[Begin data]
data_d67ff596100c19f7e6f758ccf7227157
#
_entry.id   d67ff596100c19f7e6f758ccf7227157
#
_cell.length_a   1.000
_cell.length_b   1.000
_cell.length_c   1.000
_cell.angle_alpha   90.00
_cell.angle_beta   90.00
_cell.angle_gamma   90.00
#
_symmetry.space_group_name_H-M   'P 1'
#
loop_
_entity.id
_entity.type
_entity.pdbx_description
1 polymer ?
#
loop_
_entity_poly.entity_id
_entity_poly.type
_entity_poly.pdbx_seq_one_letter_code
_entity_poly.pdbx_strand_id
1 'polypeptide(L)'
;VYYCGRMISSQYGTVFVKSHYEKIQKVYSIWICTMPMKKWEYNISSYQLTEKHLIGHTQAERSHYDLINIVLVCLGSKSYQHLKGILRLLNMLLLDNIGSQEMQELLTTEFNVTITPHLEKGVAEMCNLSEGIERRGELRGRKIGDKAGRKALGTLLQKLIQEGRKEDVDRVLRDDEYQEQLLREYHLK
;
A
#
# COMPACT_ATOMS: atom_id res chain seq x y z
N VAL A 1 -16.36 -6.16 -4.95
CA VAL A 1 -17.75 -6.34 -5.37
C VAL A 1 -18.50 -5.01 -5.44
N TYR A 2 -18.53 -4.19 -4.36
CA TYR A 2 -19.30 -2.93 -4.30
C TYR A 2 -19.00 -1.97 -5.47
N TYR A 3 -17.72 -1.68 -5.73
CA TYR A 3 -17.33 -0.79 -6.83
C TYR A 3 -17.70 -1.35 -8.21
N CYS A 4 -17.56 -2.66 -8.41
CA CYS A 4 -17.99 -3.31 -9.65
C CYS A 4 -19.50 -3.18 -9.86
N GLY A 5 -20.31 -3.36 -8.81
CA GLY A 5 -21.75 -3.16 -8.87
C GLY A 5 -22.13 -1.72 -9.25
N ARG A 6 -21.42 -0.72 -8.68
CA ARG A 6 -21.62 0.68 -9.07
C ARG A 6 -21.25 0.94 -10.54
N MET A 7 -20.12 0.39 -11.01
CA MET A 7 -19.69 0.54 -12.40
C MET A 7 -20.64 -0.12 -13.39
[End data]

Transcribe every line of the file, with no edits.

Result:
data_d67ff596100c19f7e6f758ccf7227157
#
_entry.id   d67ff596100c19f7e6f758ccf7227157
#
_cell.length_a   1.000
_cell.length_b   1.000
_cell.length_c   1.000
_cell.angle_alpha   90.00
_cell.angle_beta   90.00
_cell.angle_gamma   90.00
#
_symmetry.space_group_name_H-M   'P 1'
#
loop_
_entity.id
_entity.type
_entity.pdbx_description
1 polymer ?
#
loop_
_entity_poly.entity_id
_entity_poly.type
_entity_poly.pdbx_seq_one_letter_code
_entity_poly.pdbx_strand_id
1 'polypeptide(L)'
;VYYCGRMISSQYGTVFVKSHYEKIQKVYSIWICTMPMKKWEYNISSYQLTEKHLIGHTQAERSHYDLINIVLVCLGSKSYQHLKGILRLLNMLLLDNIGSQEMQELLTTEFNVTITPHLEKGVAEMCNLSEGIERRGELRGRKIGDKAGRKALGTLLQKLIQEGRKEDVDRVLRDDEYQEQLLREYHLK
;
A
#
# COMPACT_ATOMS: atom_id res chain seq x y z
N VAL A 1 -16.36 -6.16 -4.95
CA VAL A 1 -17.75 -6.34 -5.37
C VAL A 1 -18.50 -5.01 -5.44
N TYR A 2 -18.53 -4.19 -4.36
CA TYR A 2 -19.30 -2.93 -4.30
C TYR A 2 -19.00 -1.97 -5.47
N TYR A 3 -17.72 -1.68 -5.73
CA TYR A 3 -17.33 -0.79 -6.83
C TYR A 3 -17.70 -1.35 -8.21
N CYS A 4 -17.56 -2.66 -8.41
CA CYS A 4 -17.99 -3.31 -9.65
C CYS A 4 -19.50 -3.18 -9.86
N GLY A 5 -20.31 -3.36 -8.81
CA GLY A 5 -21.75 -3.16 -8.87
C GLY A 5 -22.13 -1.72 -9.25
N ARG A 6 -21.42 -0.72 -8.68
CA ARG A 6 -21.62 0.68 -9.07
C ARG A 6 -21.25 0.94 -10.54
N MET A 7 -20.12 0.39 -11.01
CA MET A 7 -19.69 0.54 -12.40
C MET A 7 -20.64 -0.12 -13.39